III-4 Śrī Bhāshya | Rāmānuja | 7

Topic 7 - Restrictions as regards food may be waived only when life is at stake

 Sutra 3,4.28

सर्वान्नानुमतिश्च प्राणात्यये, तद्दर्शनात् ॥ २८ ॥

sarvānnānumatiśca prāṇātyaye, taddarśanāt || 28 ||

sarva-anna-anumatiḥ—Permission to take all sorts of food; (ca—and;) prāṇātyaye—when life is jeopardized; tat-darśanāt—because the Śruti declares that.

28. (Only) when life is jeopardized (there is) permission to take food indiscriminately, because the Śruti declares that.

In the meditation on prāṇa, according to the Vājasaneyins and the Chāṇḍogya, there is a statement as to all food being allowed to him who knows the prāṇa. 'By him there is nothing eaten that is not food' (Bri. Up. VI, 1, 14; and so on). A doubt here arises whether this permission of all food is valid for him who possesses the knowledge of prāṇa, in all circumstances, or only in the case of life being in danger.--The Pūrvapakshin holds the former view, on account of no special conditions being stated in the text.--This the Sūtra sets aside 'in the case of danger to life'; for the reason that, as the text shows, the eating of food of all kinds is permitted even for those who know Brahman itself--the knowledge of which of course is higher than that of prāṇa--only when their life is in danger. The text alluded to is the one telling how Uṣasta Cākrāyaṇa, who was well versed in the knowledge of Brahman, once, when in great distress, ate unlawful food. We therefore conclude that what the text says as to all food being lawful for him who knows prāṇa, can refer only to occasions when food of any kind must be eaten in order to preserve life.

Sutra 3,4.29

अबाधाच्च ॥ २९ ॥

abādhācca || 29 ||

abādhāc—Because of a non-contradiction (thus); ca—and.

29. And because (thus) (the scriptural statements with respect to food) are not contradicted.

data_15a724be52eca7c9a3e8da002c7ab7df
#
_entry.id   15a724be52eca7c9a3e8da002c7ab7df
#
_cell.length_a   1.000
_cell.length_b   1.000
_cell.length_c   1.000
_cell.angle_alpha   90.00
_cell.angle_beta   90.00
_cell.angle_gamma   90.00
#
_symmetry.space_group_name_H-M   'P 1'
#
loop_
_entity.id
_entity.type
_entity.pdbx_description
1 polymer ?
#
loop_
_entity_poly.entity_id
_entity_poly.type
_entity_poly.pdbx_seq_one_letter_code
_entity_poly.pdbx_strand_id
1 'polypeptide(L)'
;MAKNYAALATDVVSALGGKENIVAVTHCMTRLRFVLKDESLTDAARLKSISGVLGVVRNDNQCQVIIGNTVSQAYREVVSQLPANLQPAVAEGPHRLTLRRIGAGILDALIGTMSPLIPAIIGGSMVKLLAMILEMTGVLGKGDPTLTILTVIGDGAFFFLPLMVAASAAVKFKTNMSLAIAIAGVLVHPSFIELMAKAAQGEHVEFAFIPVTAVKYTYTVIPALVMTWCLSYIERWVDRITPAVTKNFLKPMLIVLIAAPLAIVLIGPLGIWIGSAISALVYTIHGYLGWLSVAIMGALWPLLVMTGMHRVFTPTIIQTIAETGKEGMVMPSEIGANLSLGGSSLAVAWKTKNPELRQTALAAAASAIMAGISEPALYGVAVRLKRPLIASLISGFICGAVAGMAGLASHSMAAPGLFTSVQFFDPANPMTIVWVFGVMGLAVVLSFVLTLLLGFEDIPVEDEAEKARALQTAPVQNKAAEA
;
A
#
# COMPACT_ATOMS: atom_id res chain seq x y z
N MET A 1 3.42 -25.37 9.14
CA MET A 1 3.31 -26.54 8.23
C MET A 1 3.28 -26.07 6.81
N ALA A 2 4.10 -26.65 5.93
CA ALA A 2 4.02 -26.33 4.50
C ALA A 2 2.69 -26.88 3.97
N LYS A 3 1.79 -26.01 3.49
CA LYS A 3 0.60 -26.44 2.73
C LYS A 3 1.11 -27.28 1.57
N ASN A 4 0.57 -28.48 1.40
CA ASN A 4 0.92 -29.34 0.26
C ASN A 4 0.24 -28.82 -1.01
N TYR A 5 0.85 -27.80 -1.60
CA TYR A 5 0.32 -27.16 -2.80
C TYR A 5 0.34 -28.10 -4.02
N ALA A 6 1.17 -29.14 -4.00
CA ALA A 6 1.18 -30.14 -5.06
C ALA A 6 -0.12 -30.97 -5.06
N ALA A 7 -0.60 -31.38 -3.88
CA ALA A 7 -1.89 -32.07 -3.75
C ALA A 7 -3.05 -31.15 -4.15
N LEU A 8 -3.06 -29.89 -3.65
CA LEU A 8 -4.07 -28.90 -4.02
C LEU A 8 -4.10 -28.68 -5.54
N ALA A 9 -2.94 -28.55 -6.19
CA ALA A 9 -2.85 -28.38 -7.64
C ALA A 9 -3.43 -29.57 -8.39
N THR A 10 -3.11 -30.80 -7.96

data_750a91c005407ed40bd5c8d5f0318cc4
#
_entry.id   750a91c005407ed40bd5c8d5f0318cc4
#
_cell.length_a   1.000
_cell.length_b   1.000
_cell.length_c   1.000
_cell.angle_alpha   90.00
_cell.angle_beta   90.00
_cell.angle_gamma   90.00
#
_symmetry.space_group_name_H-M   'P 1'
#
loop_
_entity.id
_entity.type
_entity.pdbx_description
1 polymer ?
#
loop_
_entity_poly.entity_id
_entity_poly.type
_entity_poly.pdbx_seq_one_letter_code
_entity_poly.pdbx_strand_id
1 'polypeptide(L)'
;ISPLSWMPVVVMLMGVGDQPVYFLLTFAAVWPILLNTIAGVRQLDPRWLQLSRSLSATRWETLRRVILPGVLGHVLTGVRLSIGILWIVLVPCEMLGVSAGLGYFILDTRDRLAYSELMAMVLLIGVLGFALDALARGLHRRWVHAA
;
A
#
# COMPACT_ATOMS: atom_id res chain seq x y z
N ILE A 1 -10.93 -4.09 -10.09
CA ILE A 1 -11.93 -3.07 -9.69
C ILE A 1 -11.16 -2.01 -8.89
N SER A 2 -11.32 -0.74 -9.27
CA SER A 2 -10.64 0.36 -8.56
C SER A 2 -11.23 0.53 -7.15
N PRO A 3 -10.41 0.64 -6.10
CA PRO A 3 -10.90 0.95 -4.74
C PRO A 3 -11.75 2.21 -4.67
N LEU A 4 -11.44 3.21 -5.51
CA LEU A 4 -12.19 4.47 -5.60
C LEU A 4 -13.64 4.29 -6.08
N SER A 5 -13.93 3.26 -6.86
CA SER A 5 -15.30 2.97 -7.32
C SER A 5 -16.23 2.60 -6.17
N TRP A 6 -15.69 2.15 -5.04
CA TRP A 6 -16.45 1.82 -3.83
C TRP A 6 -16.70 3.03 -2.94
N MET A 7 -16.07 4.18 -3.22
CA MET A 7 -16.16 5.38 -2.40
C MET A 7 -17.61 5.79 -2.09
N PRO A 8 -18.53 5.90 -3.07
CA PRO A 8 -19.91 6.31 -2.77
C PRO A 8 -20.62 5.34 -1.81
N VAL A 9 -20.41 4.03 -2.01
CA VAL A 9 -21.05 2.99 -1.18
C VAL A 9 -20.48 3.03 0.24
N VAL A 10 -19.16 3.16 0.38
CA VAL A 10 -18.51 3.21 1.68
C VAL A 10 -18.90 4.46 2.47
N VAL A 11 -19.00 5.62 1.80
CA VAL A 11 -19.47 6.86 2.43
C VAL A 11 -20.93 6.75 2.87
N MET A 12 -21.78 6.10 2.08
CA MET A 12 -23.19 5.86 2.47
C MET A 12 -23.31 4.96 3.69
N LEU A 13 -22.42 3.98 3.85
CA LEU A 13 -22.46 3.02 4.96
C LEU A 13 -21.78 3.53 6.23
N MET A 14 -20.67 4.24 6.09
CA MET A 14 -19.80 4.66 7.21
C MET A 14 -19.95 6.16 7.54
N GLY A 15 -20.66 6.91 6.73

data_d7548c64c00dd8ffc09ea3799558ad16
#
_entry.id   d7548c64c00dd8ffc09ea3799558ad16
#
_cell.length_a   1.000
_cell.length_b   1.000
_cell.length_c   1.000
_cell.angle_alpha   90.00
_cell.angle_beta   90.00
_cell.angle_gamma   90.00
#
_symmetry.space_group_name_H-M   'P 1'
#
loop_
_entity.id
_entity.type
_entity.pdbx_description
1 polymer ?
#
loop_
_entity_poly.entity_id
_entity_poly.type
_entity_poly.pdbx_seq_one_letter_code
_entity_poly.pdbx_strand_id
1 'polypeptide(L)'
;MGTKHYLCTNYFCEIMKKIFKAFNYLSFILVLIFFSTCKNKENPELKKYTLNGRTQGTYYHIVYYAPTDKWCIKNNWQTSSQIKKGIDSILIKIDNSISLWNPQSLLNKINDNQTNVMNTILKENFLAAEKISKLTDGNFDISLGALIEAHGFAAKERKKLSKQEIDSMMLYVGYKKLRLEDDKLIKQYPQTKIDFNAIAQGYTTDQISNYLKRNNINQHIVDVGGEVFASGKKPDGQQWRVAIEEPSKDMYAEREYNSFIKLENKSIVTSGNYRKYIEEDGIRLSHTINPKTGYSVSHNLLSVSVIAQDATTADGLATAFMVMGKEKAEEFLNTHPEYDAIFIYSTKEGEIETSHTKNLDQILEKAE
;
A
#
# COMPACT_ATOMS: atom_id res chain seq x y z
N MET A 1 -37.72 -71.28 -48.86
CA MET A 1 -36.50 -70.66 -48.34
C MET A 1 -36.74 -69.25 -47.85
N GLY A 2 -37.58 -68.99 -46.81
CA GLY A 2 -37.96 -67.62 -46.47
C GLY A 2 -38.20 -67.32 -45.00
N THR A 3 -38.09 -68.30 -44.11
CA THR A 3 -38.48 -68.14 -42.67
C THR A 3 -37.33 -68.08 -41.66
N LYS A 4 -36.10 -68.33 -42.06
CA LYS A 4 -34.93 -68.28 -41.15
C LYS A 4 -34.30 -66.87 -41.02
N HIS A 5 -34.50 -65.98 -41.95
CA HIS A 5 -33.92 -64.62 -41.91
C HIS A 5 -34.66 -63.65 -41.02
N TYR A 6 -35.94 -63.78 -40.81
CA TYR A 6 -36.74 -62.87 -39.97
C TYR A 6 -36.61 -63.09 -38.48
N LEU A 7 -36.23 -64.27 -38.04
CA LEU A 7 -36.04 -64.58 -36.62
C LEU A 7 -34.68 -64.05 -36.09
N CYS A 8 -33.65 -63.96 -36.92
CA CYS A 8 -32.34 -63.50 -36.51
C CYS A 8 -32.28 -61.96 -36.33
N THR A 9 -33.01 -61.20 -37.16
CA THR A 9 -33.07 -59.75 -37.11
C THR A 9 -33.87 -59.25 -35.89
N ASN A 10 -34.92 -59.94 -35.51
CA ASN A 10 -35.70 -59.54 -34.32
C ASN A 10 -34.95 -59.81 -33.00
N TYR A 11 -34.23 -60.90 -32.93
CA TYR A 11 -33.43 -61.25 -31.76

The conclusion above arrived at is confirmed by the consideration that thus only those texts are not stultified which enjoin, for those who know Brahman, purity in matters of food with a view to the origination of knowledge of Brahman. Cp.' when the food is pure the mind becomes pure' (Kh. Up. VII, 26, 2).

Sutra 3,4.30

अपि च स्मर्यते ॥ ३० ॥

api ca smaryate || 30 ||

api ca—Moreover; smaryatethe—Smṛti say so.

30. Moreover the Smṛti (also) say so.

That for those as well who know Brahman, as for others, the eating of food of any kind is lawful only in case of extreme need, Smriti also declares, 'He who being in danger of his life eats food from anywhere is stained by sin no more than the lotus leaf by water.'

Sutra 3,4.31

शब्दश्चातोऽकामकारे ॥ ३१ ॥

śabdaścāto’kāmakāre || 31 ||

śabdaḥ—The scriptural text; ca—and; ataḥ—hence; kāmakāre—prohibiting license.

31. And hence the scriptural text prohibiting license.

The above conclusion is further confirmed by a scriptural passage prohibiting licence of conduct on the part of any one. The text meant is a passage in the Samhitā of the Kathās, 'Therefore a Brāhmaṇa does not drink spirituous liquor, thinking "may I not be stained by sin."'

--Here terminates the Adhikaraṇa of 'the allowance of all food.'